One thing to note at this point is that the output of the previous Get-IscsiTarget command shows that the IsPersistent property of target2 is False. What this means is that this connection won’t persist across a restart of the initiator computer. It also means that target2 is not included in the list on the Favorite Targets tab on the iSCSI Initiator Properties dialog. To make the connection to target2 persist across reboots (and to add it to the list of favorite targets for the initiator) we can use the Register-IscsiSession cmdlet together with the value of the SessionIdentifier property from the output of the Connect-IscsiTarget command above:

PS C:\> Register-IscsiSession -SessionIdentifier "fffffa8013fd8430-4000013700000003"

If you now click Refresh on the Favorite Targets tab of the iSCSI Initiator Properties dialog, the connection to target2 should now be displayed.

Provisioning new iSCSI volumes

We’re now ready to create a new iSCSI volume on our application server. To do this, we’ll start by opening Server Manager on SRV-A (you can also do this from SRV-B if SRV-A has been added to the server pool on SRV-B) and select the Disk page on the File And Storage Services canvas. Note that SRV-A, which in my test lab actually has only one direct-attached disk (the SAS disk shown below) now appears to have three direct-attached disks. The second and third disks however are not directly attached to SRV-A but are actually virtual disks on our iSCSI target server SRV-B. Because the iSCSI initiator on SRV is connected to the two iSCSI targets we created on SRV-B, and because these targets are assigned to two different iSCSI virtual disks on SRV-B, the result is that SRV-A interprets these two virtual disks as if they were directly attached instead of on another server on the network. You can see this in the screenshot by the fact that the Bus Type property of disks 1 and 2 is iSCSI:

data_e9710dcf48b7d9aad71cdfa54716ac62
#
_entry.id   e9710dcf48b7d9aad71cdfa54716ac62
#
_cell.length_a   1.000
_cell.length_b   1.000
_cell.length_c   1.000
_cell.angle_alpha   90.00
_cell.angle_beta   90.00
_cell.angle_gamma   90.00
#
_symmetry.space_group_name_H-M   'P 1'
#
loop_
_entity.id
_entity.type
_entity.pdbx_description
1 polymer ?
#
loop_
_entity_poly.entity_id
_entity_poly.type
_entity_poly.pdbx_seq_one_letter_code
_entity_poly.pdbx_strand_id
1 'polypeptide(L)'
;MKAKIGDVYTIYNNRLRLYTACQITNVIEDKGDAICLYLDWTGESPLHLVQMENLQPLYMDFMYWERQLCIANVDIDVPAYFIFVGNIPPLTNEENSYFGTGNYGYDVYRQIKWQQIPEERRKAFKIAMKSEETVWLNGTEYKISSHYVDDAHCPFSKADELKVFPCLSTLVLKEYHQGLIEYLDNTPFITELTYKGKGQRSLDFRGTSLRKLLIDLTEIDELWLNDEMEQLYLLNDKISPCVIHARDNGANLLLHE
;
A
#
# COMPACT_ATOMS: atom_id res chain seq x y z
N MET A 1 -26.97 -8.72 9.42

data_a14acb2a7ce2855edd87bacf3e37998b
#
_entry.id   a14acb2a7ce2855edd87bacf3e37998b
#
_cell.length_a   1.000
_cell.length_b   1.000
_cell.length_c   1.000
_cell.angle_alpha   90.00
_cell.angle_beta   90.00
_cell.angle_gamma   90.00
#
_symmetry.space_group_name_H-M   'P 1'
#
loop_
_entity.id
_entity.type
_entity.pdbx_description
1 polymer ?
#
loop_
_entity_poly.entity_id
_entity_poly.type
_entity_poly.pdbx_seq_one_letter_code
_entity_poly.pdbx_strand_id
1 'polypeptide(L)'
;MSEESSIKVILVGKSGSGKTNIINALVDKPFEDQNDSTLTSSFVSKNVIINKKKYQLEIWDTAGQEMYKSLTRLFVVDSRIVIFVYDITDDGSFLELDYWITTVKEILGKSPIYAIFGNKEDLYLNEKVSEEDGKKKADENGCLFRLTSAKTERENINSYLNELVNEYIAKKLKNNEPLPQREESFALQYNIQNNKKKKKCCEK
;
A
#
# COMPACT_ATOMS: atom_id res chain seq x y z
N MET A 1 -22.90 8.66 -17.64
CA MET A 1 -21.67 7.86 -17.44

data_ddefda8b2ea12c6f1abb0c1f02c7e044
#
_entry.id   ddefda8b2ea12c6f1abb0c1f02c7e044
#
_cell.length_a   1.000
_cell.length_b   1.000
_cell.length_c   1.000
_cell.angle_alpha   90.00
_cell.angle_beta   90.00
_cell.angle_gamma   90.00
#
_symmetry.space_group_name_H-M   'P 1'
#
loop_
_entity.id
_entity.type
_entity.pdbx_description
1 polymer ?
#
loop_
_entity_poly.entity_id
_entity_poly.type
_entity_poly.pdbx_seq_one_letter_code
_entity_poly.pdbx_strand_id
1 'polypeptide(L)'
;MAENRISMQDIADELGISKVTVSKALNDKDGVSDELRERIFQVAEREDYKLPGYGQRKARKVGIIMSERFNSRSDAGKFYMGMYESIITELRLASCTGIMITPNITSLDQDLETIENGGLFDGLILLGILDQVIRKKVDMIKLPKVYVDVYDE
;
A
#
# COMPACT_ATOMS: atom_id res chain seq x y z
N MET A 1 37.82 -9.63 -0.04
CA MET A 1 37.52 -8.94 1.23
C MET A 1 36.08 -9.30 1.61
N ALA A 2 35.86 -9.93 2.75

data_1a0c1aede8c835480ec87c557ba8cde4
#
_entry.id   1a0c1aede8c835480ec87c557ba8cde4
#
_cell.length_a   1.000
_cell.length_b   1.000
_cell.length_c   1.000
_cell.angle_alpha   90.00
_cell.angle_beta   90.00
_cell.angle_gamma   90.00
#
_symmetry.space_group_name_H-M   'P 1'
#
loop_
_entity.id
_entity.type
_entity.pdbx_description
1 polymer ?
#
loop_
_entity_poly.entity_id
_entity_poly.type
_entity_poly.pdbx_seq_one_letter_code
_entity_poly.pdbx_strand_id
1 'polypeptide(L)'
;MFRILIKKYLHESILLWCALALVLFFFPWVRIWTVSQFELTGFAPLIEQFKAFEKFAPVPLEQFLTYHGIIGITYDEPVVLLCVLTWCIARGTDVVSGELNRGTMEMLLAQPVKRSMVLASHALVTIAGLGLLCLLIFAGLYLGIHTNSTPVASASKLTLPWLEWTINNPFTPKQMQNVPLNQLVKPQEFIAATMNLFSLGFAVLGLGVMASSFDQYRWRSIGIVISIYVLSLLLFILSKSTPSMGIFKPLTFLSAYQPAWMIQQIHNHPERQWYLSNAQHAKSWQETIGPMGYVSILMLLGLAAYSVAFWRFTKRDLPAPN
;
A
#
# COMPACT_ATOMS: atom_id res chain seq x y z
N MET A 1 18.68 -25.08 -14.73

Figure 9:
Step 1 of provisioning an iSCSI volume.

Both of these iSCSI virtual disks are currently marked as Offline, so let’s right-click on disk 1 and select Bring Online from the context menu. Once disk 1 is online, right-click on it a second time and select New Volume:

Figure 10:
Step 2 of provisioning an iSCSI volume.

In the New Volume Wizard, select the local server (SRV-A) as the server to which we want to provision the new iSCSI volume:

Figure 11:
Step 3 of provisioning an iSCSI volume.

Next we’ll specify the size of the iSCSI volume we’re creating on SRV-A:

Figure 12:
Step 4 of provisioning an iSCSI volume.

We’ll assign E: as the drive letter for the new iSCSI volume on SRV-A:

Figure 13:
Step 5 of provisioning an iSCSI volume.

We’ll format the new volume using NTFs and give it a label of ISCSI_VOL_1 like this:

Figure 14:
Step 6 of provisioning an iSCSI volume.

Once the wizard is finished, the new iSCSI volume is displayed on the Disks tile as being present on SRV-A:

Figure 15:
The new iSCSI volume has been created.

Selecting the Volumes tile displays additional information about the new volume:

Figure 16:
Another view of the iSCSI volume.

If we now open Windows Explorer on SRV-A, it appears as if SRV-A has two local hard drives C: and E: like this:

Figure 17:
The iSCSI volume behaves like a local disk.

The new iSCSI volume on SRV-A behaves just like directly-attached disk even though it is actually located elsewhere on the network. If we copy a file to it, the bits for the file will be transmitted over the network using the iSCSI protocol. And if we read a file from, the bits for the file will again be transmitted over the network using the iSCSI protocol. But from the perspective of applications running on SRV-A, volume E: is just another local volume on the server.


For more information about the iSCSI Target Server role services on Windows Server 2012, see this link.

For syntax and examples of Windows PowerShell cmdlets for managing the iSCSI Initiator and iSCSI Target Server on Windows Server 2012, see this link.

If you would like to read the other parts in this article series please go to: